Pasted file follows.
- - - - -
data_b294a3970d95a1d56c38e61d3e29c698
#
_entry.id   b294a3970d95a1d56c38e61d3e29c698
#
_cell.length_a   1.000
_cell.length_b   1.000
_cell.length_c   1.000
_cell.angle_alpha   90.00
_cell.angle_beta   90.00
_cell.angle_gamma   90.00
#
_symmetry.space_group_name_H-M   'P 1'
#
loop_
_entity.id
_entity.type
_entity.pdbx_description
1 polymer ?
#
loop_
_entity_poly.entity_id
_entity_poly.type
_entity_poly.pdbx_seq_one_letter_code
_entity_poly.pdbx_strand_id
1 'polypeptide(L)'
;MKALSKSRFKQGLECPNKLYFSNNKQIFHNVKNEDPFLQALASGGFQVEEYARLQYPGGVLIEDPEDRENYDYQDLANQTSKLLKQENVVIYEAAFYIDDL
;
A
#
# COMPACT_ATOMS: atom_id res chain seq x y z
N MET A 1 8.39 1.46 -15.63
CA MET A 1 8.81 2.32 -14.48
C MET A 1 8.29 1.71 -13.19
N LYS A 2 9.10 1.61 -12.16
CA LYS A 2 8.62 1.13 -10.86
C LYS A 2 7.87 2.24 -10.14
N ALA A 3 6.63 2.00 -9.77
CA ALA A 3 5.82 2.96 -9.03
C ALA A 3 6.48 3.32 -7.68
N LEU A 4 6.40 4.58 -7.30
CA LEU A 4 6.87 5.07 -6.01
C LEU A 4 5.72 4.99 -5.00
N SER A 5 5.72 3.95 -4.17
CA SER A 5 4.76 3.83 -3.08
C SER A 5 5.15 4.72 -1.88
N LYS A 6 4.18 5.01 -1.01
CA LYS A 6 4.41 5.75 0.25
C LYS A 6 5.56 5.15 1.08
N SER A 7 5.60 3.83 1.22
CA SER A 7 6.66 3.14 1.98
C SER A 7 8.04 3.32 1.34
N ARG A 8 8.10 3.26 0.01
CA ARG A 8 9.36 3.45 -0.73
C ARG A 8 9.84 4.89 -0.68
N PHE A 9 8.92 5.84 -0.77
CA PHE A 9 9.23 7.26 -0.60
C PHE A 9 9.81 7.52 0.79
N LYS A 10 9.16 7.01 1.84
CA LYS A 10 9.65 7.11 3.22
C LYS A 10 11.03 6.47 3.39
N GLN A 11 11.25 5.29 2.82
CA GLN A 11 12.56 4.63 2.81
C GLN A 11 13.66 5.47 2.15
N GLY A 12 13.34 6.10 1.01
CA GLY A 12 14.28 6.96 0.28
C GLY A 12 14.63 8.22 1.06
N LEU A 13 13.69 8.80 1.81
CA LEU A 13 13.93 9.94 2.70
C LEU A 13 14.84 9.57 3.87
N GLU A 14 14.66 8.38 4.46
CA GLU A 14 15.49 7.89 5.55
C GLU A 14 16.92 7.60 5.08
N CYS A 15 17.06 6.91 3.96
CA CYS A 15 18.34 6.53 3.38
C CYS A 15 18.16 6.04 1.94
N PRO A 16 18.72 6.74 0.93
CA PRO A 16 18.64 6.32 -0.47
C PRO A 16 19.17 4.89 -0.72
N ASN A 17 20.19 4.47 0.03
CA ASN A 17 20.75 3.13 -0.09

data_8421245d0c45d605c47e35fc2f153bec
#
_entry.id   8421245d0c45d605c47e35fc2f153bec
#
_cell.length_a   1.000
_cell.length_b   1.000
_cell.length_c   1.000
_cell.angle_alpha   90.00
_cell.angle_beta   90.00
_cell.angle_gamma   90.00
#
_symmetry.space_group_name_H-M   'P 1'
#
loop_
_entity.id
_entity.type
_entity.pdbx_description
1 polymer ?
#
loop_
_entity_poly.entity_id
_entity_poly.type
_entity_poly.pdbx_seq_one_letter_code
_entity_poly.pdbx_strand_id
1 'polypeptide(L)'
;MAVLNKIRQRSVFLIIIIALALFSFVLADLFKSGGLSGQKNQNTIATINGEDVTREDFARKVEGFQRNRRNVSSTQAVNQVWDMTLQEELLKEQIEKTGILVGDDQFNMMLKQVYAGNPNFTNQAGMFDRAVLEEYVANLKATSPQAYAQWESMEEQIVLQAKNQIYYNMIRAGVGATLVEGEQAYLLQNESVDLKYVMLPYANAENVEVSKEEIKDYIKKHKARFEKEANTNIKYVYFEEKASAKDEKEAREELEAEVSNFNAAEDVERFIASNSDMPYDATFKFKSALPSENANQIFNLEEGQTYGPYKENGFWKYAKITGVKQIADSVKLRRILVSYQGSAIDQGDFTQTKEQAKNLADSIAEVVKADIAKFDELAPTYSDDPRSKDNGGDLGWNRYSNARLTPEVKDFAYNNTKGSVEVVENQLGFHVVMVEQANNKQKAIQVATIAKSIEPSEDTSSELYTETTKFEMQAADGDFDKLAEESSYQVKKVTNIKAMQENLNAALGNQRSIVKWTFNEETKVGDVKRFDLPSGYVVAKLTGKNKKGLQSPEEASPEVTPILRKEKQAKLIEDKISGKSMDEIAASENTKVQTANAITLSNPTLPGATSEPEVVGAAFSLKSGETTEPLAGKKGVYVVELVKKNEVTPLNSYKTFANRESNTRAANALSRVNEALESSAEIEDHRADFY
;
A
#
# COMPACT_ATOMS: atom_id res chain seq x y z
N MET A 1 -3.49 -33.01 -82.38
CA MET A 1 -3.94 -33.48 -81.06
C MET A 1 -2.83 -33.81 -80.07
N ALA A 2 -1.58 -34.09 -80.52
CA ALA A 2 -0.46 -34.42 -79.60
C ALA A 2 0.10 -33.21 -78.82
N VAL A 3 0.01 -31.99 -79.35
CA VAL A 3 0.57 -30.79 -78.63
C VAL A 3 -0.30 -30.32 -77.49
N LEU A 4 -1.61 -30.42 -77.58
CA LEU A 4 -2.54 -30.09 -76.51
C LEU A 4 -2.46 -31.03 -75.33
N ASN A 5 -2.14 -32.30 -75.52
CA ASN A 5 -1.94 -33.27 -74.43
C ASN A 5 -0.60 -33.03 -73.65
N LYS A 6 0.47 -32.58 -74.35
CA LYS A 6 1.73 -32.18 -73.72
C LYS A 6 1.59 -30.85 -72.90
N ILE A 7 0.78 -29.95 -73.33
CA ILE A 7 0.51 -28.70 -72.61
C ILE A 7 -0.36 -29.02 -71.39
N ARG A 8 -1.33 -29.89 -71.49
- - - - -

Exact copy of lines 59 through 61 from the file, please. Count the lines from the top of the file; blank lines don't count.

CA LYS A 10 9.65 7.11 3.22
C LYS A 10 11.03 6.47 3.39
N GLN A 11 11.25 5.29 2.82